Remember back in 2007 when Facebook jumped onto the scene and we all enthusiastically set up our new profiles and started connecting with friends?
We were so excited that there was now a fun platform to connect and share with our select friends in a private closed group.
Then remember how we quickly realised that actually, it wasn’t so private because we were getting friend requests from the snotty-nosed kid from our kindergarten class that we never liked?
But then Facebook came up with a solution – they gave us the option to make our profiles private!
Hooray! Thank goodness that we can still all post photos of the wild* parties we attended without our parents seeing (yes, I am part of Gen Y).
Fast-forward nearly a decade and, as grown ups, we now realise that actually the privacy settings aren’t so private and, shock horror, the internet is not the safe and secure playground we thought it to be. Or rather, most of us have realised.
Too often I see really talented and suitable candidates miss out on opportunities because of what they decide to share on social media.
You can be 100 per cent sure that when you apply for a role or are put forward to a business, the FIRST thing that will happen is a Google search. They are going to scroll through all of your photos, have a look at the kinds of comments your friends have made on your photos and, from this, can quite accurately put together an idea of what your life looks like and, potentially, what kind of person you are.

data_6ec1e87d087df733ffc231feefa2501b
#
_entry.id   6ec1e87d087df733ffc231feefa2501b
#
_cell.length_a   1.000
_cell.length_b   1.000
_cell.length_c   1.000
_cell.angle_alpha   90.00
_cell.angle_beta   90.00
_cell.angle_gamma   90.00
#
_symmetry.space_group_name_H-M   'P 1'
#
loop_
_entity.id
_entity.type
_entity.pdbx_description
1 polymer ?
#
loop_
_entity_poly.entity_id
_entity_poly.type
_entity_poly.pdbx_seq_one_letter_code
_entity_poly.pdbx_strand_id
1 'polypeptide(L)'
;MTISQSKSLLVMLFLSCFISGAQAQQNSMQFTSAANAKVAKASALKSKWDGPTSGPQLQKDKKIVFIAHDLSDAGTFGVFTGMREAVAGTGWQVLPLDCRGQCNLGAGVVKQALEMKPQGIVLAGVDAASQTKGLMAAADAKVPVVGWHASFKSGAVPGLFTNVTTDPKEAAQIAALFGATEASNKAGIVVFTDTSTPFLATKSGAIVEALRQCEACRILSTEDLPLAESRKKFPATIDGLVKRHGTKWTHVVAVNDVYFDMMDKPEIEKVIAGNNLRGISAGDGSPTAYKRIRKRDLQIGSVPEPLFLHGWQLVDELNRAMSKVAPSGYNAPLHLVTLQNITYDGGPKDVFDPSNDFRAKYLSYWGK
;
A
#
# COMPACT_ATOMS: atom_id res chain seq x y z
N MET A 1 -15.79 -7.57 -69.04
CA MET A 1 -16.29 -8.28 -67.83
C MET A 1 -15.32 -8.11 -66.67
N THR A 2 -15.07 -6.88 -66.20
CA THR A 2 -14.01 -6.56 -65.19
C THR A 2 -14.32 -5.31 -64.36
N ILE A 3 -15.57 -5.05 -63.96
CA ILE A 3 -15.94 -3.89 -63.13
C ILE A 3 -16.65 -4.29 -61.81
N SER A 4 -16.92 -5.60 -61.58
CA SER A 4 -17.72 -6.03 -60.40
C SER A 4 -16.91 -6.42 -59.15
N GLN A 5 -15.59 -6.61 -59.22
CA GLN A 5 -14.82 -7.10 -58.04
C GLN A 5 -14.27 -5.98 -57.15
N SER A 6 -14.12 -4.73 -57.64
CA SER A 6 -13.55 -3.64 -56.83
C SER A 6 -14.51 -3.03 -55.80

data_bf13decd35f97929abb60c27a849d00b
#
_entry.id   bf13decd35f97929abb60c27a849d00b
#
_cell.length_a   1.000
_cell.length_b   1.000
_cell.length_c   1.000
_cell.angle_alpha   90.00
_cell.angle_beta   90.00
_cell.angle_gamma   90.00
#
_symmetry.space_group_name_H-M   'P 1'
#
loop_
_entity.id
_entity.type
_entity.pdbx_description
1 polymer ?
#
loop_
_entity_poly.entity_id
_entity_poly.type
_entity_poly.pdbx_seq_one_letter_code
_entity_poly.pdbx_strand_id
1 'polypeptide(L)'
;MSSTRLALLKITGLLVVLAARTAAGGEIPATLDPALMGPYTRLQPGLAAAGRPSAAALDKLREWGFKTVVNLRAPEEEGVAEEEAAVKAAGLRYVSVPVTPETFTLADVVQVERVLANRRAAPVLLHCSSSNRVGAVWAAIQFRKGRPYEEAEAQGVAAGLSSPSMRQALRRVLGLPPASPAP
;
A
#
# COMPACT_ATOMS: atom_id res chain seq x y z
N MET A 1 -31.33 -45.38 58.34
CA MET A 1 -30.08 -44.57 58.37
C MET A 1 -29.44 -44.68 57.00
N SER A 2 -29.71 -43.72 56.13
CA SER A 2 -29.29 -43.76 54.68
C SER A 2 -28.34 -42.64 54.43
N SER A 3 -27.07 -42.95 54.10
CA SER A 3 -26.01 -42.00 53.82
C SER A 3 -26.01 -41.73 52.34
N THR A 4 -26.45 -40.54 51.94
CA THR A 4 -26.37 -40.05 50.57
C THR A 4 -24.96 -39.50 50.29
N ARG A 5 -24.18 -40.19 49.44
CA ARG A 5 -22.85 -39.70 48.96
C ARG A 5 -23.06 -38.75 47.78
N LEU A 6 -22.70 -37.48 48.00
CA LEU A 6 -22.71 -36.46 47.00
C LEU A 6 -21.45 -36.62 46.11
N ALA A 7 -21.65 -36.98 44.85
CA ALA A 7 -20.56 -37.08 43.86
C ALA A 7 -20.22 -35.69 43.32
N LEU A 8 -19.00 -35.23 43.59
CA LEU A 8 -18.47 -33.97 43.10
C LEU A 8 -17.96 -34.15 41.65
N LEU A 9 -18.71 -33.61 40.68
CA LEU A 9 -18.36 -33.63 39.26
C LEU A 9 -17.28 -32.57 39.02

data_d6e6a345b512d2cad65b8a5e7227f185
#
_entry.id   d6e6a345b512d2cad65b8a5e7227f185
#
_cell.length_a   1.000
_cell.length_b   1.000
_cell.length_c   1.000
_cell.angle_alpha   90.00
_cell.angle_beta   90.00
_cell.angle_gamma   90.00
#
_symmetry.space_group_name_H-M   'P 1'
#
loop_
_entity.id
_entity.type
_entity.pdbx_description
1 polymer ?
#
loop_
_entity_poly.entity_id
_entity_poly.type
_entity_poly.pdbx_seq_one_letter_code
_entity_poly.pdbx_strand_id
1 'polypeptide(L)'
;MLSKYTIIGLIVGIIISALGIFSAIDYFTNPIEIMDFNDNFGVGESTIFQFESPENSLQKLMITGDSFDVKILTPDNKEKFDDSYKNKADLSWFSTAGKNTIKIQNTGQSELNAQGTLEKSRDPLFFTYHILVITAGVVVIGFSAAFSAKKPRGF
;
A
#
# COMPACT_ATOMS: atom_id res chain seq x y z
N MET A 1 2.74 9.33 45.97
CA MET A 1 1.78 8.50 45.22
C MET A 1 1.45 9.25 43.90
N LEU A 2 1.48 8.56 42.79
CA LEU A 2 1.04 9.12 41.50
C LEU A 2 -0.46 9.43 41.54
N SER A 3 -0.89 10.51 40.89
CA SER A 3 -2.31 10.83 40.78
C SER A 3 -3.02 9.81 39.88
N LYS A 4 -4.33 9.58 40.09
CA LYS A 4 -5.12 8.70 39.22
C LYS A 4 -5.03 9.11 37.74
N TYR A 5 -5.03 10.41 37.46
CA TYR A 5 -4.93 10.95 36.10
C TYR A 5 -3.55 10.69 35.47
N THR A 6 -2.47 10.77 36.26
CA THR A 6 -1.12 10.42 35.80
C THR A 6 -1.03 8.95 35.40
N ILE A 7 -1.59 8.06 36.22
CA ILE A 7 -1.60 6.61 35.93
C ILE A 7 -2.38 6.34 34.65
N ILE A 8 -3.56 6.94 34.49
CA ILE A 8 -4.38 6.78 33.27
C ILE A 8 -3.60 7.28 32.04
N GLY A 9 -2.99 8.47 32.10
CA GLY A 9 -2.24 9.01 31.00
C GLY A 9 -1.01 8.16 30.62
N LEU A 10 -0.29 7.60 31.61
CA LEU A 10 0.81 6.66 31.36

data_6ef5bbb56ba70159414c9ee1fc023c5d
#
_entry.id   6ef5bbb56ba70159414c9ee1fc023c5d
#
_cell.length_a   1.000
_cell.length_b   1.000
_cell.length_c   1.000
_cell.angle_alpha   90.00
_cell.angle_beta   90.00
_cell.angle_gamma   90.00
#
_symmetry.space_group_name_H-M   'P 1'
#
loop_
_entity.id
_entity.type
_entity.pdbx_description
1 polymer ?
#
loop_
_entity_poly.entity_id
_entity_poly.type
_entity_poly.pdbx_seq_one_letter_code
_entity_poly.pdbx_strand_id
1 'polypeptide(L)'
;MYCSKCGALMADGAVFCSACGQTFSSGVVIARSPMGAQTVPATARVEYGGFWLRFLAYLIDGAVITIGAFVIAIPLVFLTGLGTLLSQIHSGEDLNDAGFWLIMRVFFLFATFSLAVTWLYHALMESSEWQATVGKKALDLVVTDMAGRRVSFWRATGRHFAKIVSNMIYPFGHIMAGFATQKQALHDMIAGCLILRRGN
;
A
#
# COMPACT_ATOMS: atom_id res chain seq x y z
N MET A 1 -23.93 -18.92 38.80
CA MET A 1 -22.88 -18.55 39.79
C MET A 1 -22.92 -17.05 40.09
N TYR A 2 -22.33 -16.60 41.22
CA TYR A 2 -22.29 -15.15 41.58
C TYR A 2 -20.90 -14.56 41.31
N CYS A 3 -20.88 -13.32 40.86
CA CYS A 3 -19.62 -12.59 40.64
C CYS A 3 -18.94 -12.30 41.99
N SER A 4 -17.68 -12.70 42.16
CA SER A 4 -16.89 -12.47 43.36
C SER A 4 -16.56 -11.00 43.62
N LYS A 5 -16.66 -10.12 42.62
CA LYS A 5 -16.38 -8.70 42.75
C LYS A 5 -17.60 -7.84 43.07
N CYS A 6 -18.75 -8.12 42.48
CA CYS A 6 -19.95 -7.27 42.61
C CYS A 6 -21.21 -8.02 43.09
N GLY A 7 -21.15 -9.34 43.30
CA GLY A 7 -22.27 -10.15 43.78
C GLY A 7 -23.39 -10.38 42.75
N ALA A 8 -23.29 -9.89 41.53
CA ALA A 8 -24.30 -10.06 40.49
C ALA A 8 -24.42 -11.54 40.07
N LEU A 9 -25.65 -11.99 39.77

Fortunately, or unfortunately, whichever way you choose to look at it, we live in a world where our private lives and our professional lives have now overlapped so much that the two are indistinguishable.
It will not matter how many awards you have won or how many new managements you brought on last month; if you have inappropriate photos or content on your Facebook, Instagram, Pinterest, Twitter, or LinkedIn page, you WILL miss out.
Whether you’re a business owner (yes, the social media stalking occurs in the reverse too!) or someone looking for a new job, or if you already have a job that you’d like to keep, my advice is to proceed with caution with regards to what you post or comment on on social media.
My rule? If I wouldn’t want my grandfather/grandmother/father/mother/boss/client seeing my post, I do not post it.
*Not so wild in hindsight.
Having entered real estate at the ripe old age of 17, Alison has experienced all aspects of real estate – working her way from receptionist to senior property manager and business development manager.
Alison was awarded many accolades during her property management career, the highlight of which was being the first property manager in the history of her network to receive first runner-up in an International Best New Talent campaign.
Alison is acutely aware of what makes a great candidate and works with clients to find exactly what they want and need, tailoring her search and interview style to ensure she finds the right person.